In early 2015, Adam Kleinberg, co-founder and CEO of San Francisco-based agency Traction, was looking to hire an in-house developer. His search brought him to an HTML developer who was two years out of school. Things were going smoothly until the candidate demanded a hefty $125,000 paycheck — perhaps reasonable in the tech industry but outlandish by advertising industry standards.
Kleinberg’s experience is emblematic of the struggle ad agencies faced during the tech boom in general. Silicon Valley juggernauts and tech startups were courting the same creative technologists, product designers and developers with better salaries, perks and benefits than agencies could offer. Agencies began losing their sheen, and some even opted out of San Francisco’s skyrocketing real estate prices — finding a home in places like Oakland instead.
“Twenty years ago, agency jobs were dream jobs for people just out of school — but suddenly, everyone wanted to work for Google or Facebook or a startup,” said John Matejczyk, executive creative director at Muhtayzik Hoffer. “Advertising had definitely lost its luster in the marketplace of available jobs.”
But with the tech boom subsiding toward the end of 2015 with a pullback in VC money, advertising agencies are hoping that sanity — and normalcy — returns. The signs are already there.
The talent drain
Ad agencies across the globe have increasingly been battling with tech companies for talent in recent years. Last year, Talent Zoo, a recruiting firm that specializes in advertising, marketing and media, estimated that almost 50 percent of creative jobs available today aren’t at agencies — compared with 30 percent in 2010. But nowhere was the battle for talent more pronounced than in San Francisco. Attracting senior talent was the hardest, said Matejczyk.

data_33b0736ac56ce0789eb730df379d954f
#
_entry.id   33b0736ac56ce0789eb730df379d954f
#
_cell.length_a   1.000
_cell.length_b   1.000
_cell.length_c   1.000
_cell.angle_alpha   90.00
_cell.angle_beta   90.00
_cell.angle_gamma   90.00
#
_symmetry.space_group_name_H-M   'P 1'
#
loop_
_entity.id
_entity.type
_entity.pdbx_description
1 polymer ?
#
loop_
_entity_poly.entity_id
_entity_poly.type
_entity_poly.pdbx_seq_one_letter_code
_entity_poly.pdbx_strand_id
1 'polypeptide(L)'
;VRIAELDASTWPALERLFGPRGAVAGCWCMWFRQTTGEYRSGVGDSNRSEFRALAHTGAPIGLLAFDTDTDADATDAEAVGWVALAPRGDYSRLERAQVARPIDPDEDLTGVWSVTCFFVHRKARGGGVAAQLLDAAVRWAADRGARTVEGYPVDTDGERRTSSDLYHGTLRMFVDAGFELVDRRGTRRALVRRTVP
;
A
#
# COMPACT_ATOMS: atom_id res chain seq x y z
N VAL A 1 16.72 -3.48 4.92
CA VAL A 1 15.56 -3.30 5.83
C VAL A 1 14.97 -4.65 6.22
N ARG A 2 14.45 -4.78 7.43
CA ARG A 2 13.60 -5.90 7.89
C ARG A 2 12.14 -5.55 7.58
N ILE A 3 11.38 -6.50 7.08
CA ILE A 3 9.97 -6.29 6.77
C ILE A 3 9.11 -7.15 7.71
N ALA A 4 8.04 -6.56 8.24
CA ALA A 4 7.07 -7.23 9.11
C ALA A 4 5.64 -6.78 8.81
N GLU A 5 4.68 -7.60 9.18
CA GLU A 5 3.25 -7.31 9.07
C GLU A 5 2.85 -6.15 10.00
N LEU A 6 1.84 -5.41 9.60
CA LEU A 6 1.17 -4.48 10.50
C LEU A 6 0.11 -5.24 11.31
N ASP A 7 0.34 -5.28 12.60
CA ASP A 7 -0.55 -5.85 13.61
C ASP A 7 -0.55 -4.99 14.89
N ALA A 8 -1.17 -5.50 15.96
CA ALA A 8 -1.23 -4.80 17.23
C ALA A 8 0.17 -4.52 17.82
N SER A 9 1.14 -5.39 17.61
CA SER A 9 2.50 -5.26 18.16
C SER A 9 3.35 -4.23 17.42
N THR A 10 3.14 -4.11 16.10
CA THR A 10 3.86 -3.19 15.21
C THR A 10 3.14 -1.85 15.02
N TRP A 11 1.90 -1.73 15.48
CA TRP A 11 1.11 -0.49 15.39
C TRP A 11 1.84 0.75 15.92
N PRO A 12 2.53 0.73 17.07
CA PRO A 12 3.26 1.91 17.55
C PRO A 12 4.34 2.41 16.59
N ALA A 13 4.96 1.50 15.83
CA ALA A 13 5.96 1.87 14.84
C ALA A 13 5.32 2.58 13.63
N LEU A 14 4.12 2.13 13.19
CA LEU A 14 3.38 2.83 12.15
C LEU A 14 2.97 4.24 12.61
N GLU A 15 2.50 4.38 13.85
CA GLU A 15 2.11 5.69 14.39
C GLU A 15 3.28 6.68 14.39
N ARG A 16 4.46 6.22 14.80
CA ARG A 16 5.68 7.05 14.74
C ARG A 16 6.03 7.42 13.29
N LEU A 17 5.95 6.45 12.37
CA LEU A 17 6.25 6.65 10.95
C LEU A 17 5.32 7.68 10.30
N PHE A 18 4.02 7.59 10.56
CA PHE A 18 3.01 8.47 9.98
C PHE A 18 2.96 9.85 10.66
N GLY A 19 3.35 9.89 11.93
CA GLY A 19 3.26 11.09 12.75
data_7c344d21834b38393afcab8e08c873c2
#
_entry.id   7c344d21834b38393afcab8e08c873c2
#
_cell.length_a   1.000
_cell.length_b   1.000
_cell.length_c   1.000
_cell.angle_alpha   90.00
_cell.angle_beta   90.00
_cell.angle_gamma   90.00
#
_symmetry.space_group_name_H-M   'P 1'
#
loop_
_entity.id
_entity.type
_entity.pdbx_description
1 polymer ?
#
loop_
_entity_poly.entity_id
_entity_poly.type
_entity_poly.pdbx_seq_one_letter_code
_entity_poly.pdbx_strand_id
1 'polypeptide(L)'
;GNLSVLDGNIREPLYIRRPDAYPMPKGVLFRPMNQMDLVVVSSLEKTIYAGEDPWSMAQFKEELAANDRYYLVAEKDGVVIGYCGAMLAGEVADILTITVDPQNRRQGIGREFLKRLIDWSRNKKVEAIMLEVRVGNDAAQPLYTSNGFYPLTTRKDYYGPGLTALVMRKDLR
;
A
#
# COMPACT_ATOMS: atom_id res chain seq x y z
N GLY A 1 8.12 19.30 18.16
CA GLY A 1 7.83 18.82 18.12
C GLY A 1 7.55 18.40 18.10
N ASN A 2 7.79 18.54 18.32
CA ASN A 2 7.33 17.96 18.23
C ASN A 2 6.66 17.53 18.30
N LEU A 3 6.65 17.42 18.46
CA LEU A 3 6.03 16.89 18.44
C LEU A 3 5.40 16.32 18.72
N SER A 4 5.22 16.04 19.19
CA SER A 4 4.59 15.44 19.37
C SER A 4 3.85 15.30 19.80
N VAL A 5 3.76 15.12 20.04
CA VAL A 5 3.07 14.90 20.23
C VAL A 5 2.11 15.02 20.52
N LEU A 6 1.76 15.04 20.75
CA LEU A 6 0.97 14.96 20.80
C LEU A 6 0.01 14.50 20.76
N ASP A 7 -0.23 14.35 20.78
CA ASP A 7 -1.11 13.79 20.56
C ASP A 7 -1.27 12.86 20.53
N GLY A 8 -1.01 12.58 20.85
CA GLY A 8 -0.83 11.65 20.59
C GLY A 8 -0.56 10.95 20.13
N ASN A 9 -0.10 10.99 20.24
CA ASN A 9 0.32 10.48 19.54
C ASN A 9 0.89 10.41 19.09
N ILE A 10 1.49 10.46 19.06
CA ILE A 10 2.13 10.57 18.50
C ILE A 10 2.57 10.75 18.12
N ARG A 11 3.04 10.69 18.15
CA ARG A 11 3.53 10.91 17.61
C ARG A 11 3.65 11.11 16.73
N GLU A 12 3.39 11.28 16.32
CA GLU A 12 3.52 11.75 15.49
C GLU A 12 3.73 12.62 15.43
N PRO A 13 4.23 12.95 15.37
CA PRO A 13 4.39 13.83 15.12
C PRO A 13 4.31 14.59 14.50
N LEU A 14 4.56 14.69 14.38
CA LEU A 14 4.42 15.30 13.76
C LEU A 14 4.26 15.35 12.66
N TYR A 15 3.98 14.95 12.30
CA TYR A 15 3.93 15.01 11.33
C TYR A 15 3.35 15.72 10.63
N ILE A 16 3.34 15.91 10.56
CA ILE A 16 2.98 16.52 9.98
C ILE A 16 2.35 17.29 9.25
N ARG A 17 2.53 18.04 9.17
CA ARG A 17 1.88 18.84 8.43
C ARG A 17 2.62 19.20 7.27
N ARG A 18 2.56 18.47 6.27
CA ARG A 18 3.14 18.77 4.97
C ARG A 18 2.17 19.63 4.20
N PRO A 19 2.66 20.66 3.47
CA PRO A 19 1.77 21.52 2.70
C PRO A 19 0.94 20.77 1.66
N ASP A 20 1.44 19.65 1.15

Salary pressure was the biggest issue for agencies, which lost talent because they couldn’t match the perks of tech companies, he said. “We had this developer, whom we loved, who also had an offer from Square,” he said. “It was the same salary, but they offered him stock, too.”
“There were also a lot of people in the job market who were caught up in the gold rush fever and had an inflated sense of self-worth,” agreed Kleinberg.
Minneapolis shop Mono, which set up shop in San Francisco in July 2015, tried to avoid the cut-throat hiring competition altogether, instead looking for hires by tapping into Minneapolis natives in the Bay Area. The agency dubbed its hiring tactic the “Minneapolis Mafia.”
In recent months, however, talent has started to flow back to agencies. Teak, Venables Bell & Partners and Traction have all hired employees from Citrix and even Google. Agencies have always touted the creativity and versatility of their work, and they say this could be the reason people are coming back.
“The tech darlings south of us are infamous for paying fantastically while you watch your portfolio languish,” said Paul Venables, founder and chairman at Venables Bell & Partners. “But on more than one occasion, we’ve had employees come back to us, because we have a weapon they don’t seem to have in their arsenal: We produce great work.”
Digiday Daily Newsletter
For millennials in particular, lifestyle could be a factor. High pay notwithstanding, working for a startup can be grueling: Long commutes to Mountain View or Menlo Park everyday — even in luxury tech buses — aren’t always fun.
“I think there’s a shift in people trying to improve their overall quality of life, and a big part of that is 20-somethings wanting to work closer to where they live,” said Kevin Gammon, partner and creative director at Teak. “So offices in San Francisco are attractive to them, and that’s the shift that’s driving a return to both agency and smaller-company jobs.”